28

ok so basically I am asking the question of their name I want this to be one input rather than Forename and Surname.

Now is there any way of splitting this name? and taking just the last word from the "Sentence" e.g.

name = "Thomas Winter"
print name.split() 

and what would be output is just "Winter"

2

18 Answers 18

67

You'll find that your key problem with this approach isn't a technical one, but a human one - different people write their names in different ways.

In fact, the terminology of "forename" and "surname" is itself flawed.

While many blended families use a hyphenated family name, such as Smith-Jones, there are some who just use both names separately, "Smith Jones" where both names are the family name.

Many european family names have multiple parts, such as "de Vere" and "van den Neiulaar". Sometimes these extras have important family history - for example, a prefix awarded by a king hundreds of years ago.

Side issue: I've capitalised these correctly for the people I'm referencing - "de" and "van den" don't get captial letters for some families, but do for others.

Conversely, many Asian cultures put the family name first, because the family is considered more important than the individual.

Last point - some people place great store in being "Junior" or "Senior" or "III" - and your code shouldn't treat those as the family name.

Also noting that there are a fair number of people who use a name that isn't the one bestowed by their parents, I've used the following scheme with some success:

Full Name (as normally written for addressing mail); Family Name; Known As (the name commonly used in conversation).

e.g:

Full Name: William Gates III; Family Name: Gates; Known As: Bill

Full Name: Soong Li; Family Name: Soong; Known As: Lisa

4
  • 1
    +1. For applications, I usually have a "full name" and "nickname" fields, that are populated independently. I haven't had a use case for "family name", but YMMV.
    – erickson
    Commented Nov 3, 2008 at 20:28
  • 2
    +1 - PLEASE don't forget those of us blessed by our parents to use a name other than our First name - Like 'J. Edgar Hoover'. Legal Name (and CC, most times) requires 'J. Edgar Hoover'; Casual/Nickname/Known-As would be 'Edgar Hoover'. First Name, MI, Last Name don't cut it.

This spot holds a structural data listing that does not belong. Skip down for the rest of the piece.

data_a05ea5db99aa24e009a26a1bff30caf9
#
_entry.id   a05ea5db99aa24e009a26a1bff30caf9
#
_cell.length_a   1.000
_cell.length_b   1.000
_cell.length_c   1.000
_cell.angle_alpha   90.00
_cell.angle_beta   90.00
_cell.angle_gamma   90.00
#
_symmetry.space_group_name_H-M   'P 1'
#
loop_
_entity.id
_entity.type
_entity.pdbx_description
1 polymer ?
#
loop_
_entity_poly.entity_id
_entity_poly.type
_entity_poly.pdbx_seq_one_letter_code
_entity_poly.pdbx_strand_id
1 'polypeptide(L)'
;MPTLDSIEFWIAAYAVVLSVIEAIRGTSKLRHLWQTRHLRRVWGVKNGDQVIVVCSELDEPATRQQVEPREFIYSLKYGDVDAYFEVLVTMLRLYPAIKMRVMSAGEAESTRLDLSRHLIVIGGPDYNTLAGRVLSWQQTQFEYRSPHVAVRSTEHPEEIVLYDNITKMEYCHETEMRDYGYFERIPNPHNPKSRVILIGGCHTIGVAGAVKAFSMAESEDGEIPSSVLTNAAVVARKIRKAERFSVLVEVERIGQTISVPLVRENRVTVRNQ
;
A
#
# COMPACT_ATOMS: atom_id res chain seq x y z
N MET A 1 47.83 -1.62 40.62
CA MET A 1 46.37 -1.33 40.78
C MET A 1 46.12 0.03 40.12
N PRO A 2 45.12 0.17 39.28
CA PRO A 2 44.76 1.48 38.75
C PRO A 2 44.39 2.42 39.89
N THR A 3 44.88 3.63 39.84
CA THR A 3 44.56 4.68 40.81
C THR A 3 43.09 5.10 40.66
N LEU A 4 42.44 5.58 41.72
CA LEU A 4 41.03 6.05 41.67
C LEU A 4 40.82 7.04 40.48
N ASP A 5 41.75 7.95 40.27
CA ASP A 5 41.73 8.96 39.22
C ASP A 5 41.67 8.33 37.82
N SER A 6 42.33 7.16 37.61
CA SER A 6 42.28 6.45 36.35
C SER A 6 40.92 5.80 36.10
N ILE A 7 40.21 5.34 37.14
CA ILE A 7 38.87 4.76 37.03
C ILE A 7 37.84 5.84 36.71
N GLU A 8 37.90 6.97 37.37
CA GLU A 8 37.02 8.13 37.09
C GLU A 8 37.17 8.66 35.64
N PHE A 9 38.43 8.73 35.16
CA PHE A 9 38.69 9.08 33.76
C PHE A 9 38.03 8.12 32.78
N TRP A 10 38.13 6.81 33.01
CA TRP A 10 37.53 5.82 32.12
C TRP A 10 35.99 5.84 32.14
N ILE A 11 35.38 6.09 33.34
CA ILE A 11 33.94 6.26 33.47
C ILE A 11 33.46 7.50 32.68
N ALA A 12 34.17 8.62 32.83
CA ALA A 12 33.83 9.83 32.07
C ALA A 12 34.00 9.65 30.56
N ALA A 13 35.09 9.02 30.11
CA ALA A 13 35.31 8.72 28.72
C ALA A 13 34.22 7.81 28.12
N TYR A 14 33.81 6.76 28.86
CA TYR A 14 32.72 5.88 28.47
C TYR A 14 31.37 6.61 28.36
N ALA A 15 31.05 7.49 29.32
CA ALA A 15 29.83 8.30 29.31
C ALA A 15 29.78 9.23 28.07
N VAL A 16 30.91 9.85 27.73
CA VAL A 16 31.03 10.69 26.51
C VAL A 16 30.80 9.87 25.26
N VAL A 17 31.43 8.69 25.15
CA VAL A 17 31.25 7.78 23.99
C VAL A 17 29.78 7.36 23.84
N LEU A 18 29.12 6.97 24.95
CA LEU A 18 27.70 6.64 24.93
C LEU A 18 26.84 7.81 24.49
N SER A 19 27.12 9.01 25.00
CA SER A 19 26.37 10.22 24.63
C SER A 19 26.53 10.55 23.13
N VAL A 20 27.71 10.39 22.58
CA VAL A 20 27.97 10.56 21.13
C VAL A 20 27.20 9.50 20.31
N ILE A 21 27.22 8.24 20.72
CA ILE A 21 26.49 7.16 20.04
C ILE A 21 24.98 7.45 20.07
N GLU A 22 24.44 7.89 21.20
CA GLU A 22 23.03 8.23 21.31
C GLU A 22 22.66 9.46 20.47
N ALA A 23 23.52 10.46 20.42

– Ken Gentle
    Commented Nov 3, 2008 at 21:02
  • 4
    And some people don't have a "surname" or a "family name", e.g. in some East African cultures, they use father's name and grandfather's name e.g. Tom Dick Harry. In some cases the family nameS are in the middle e.g. Anson Maria Elizabeth Chan Fong On-sang. See also the the Wikipedia articles "Icelandic name", "Arabic name" and "Names in the Russian Empire, Soviet Union and CIS countries". Commented Nov 1, 2009 at 11:13
  • Great write up. Thanks. I think @xeolot's post about python-nameparser takes a great stab at everything you mentioned.
    – dlink
    Commented Feb 15, 2018 at 21:10
16

The problem with trying to split the names from a single input is that you won't get the full surname for people with spaces in their surname, and I don't believe you'll be able to write code to manage that completely.

I would recommend that you ask for the names separately if it is at all possible.

6
  • Agreed, what about say, Mike St. James for example? An incorrect surname would be returned.
    – Fry
    Commented Nov 3, 2008 at 19:27
  • Anne Marie van Guido. Where does the firstname stop and the last name begin?! The humanity!
    – Tom Ritter
    Commented Nov 3, 2008 at 19:29
  • Not to mention cultures where the family name is given first. Asking for the name at once is OK only so long as you always treat it as a single unit. Trying to split it will generally result in mangling some cases.
    – Brian
    Commented Nov 3, 2008 at 19:43